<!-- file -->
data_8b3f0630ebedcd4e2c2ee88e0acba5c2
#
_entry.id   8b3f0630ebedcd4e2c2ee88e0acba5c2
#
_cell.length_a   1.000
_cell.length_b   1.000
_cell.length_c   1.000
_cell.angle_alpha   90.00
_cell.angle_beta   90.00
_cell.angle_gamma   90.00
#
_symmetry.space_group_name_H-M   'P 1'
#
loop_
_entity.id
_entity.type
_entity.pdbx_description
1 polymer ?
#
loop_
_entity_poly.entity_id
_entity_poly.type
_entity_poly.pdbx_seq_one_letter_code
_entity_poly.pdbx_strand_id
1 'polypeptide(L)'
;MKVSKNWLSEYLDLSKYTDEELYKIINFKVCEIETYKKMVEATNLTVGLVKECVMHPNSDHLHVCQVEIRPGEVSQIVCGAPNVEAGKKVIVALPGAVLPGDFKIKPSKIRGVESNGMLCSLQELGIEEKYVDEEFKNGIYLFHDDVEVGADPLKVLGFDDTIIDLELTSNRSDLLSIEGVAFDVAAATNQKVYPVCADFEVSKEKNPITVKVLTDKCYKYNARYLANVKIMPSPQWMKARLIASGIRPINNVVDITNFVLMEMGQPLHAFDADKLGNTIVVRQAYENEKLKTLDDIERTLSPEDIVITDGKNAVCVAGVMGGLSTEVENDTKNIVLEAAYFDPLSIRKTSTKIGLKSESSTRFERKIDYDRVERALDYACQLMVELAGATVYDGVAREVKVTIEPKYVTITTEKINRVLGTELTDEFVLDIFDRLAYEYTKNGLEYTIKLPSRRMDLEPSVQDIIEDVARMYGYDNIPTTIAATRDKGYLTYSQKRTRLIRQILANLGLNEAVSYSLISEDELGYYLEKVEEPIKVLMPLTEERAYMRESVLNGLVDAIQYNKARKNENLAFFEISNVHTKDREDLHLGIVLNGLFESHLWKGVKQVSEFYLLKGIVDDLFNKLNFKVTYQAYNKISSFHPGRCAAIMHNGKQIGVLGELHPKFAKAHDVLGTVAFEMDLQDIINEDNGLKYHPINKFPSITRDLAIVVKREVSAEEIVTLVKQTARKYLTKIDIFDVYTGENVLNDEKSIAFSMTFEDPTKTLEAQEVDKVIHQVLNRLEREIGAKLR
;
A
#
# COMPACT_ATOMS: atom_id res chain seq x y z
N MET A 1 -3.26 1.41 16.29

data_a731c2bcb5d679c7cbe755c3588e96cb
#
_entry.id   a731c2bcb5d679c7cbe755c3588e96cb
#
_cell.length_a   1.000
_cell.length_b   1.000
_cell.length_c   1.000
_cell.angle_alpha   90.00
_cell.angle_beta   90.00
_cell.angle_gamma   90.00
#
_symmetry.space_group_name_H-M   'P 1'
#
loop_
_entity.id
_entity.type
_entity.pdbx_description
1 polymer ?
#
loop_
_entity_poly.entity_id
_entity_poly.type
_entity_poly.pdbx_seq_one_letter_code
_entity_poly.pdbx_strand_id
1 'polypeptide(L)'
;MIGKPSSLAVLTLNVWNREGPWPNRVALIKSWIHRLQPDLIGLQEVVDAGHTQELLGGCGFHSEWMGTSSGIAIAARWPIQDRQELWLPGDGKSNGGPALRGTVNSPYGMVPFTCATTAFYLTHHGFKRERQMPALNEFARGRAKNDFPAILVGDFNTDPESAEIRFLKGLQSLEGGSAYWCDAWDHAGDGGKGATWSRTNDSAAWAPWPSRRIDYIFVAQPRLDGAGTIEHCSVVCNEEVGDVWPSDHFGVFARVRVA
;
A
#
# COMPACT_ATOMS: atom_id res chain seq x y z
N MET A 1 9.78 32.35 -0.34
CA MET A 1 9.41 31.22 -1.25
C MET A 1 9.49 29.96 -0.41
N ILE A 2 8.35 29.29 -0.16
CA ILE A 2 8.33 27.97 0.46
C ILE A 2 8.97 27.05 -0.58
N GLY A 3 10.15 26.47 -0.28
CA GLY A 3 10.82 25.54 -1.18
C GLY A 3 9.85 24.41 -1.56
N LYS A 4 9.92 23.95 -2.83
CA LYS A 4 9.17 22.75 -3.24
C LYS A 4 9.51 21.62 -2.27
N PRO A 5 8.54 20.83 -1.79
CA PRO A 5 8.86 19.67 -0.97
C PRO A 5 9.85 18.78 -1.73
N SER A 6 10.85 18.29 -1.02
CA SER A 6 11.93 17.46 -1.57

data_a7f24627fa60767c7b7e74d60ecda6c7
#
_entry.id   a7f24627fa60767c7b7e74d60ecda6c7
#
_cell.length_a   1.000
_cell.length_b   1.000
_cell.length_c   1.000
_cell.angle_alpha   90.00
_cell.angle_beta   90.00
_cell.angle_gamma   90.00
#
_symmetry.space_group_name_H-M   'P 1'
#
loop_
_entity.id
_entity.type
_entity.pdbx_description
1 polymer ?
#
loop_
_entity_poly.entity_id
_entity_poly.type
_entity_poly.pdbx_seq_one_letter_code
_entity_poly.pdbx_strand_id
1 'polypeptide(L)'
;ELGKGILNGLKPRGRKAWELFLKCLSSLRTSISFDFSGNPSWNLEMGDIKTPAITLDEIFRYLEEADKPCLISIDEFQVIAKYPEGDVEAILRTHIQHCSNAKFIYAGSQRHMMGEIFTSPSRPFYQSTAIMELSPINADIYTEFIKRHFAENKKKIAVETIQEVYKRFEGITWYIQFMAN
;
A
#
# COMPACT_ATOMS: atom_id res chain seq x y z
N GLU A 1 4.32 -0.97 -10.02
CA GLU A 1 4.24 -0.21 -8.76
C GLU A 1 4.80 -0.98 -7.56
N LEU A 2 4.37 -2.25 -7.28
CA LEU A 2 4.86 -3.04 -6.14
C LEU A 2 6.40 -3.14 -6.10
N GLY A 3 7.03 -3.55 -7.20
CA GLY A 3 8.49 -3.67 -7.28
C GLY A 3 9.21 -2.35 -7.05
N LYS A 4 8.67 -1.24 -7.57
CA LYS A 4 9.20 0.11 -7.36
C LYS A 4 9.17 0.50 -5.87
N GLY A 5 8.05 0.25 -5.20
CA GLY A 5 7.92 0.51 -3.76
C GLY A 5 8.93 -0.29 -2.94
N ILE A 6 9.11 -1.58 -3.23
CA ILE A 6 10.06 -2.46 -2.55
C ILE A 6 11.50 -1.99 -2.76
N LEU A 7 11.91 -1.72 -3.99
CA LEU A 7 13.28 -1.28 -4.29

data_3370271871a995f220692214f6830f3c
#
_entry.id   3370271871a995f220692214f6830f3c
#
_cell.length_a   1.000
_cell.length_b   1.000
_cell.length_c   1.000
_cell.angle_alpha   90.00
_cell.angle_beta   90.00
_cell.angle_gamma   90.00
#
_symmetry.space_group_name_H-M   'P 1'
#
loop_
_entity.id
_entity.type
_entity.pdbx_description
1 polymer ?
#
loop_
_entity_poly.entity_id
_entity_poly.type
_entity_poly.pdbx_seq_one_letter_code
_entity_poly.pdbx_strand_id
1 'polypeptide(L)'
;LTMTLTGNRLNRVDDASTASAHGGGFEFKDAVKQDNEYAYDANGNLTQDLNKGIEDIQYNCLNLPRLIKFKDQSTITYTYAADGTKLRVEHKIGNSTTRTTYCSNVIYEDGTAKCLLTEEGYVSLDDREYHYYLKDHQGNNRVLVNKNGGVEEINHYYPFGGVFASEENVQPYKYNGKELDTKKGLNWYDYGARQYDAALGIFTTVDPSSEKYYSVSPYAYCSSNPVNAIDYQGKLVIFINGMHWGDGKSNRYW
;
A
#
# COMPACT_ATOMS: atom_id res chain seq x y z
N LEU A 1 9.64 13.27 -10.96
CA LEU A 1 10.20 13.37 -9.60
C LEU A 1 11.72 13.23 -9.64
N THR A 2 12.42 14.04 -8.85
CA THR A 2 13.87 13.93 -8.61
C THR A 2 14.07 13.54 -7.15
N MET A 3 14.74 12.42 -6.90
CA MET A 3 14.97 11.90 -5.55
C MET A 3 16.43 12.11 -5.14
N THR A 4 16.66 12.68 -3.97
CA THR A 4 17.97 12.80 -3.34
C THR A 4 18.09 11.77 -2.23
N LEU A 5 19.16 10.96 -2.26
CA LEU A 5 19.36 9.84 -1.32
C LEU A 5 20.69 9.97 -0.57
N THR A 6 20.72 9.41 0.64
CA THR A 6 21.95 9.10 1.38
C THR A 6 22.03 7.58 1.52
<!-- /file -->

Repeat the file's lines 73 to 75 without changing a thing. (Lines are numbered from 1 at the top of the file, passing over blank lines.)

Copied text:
C LYS A 4 9.51 21.62 -2.27
N PRO A 5 8.54 20.83 -1.79
CA PRO A 5 8.86 19.67 -0.97